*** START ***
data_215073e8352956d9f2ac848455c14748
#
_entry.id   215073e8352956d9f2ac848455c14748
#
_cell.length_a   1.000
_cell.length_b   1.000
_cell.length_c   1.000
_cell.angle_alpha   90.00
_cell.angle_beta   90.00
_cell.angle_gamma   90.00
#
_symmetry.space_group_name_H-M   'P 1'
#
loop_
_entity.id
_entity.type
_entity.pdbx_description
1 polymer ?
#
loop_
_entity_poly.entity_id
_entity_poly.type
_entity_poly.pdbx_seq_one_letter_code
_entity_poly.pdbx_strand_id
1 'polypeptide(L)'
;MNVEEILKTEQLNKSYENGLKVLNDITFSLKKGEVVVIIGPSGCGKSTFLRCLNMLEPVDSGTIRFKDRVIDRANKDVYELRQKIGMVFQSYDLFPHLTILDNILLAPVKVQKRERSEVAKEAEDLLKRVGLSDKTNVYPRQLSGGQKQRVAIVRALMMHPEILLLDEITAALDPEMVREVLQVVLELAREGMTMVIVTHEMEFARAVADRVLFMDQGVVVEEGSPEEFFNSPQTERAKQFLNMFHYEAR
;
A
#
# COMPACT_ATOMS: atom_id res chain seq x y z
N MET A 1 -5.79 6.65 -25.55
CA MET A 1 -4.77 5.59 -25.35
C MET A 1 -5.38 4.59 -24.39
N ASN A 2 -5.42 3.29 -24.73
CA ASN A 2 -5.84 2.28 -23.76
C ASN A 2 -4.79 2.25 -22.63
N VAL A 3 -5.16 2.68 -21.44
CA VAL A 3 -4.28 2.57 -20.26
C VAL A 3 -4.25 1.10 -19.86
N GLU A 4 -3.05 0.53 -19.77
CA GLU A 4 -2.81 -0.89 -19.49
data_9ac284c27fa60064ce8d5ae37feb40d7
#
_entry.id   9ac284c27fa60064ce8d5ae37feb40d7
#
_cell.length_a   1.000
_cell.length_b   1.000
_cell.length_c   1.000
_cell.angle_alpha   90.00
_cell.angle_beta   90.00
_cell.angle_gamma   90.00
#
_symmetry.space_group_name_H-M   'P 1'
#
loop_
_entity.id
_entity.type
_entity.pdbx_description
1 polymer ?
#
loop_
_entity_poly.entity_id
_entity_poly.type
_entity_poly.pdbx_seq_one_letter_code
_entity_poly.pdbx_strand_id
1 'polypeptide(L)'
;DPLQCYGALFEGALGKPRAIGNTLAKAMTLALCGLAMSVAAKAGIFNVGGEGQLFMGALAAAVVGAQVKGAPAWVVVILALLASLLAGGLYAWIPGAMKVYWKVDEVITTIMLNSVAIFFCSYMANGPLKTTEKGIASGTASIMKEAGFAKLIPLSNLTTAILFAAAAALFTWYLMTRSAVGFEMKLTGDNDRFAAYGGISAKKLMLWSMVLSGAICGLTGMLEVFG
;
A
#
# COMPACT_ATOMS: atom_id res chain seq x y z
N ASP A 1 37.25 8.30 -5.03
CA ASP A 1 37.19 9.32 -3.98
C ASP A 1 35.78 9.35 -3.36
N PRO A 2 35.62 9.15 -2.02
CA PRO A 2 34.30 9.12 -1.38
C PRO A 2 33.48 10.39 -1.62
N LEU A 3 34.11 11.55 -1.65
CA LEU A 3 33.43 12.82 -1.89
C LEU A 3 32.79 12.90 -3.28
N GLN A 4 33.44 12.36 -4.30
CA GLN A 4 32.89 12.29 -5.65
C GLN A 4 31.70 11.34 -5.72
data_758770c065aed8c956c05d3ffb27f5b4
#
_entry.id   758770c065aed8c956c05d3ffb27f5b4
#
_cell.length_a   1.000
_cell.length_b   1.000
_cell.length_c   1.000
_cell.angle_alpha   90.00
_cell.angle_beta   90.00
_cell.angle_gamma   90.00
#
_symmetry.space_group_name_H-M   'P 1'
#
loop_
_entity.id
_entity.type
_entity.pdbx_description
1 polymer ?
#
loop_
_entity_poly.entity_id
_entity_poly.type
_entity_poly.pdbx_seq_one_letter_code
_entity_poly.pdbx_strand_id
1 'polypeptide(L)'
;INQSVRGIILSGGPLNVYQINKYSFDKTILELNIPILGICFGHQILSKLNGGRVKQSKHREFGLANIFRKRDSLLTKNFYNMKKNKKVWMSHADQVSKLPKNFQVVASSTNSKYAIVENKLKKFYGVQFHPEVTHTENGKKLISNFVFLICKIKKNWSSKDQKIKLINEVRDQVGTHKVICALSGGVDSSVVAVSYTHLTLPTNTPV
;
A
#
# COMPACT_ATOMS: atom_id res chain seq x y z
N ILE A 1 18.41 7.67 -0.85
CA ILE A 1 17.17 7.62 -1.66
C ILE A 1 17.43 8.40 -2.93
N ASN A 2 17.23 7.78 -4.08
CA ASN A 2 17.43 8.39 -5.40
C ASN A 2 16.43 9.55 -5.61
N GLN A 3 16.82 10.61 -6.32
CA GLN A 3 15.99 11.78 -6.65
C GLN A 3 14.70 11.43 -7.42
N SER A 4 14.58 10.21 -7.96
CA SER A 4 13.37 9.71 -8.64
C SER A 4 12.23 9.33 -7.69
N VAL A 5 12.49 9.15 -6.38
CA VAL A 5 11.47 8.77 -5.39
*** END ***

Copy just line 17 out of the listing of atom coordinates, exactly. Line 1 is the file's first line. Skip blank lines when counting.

_entity.pdbx_description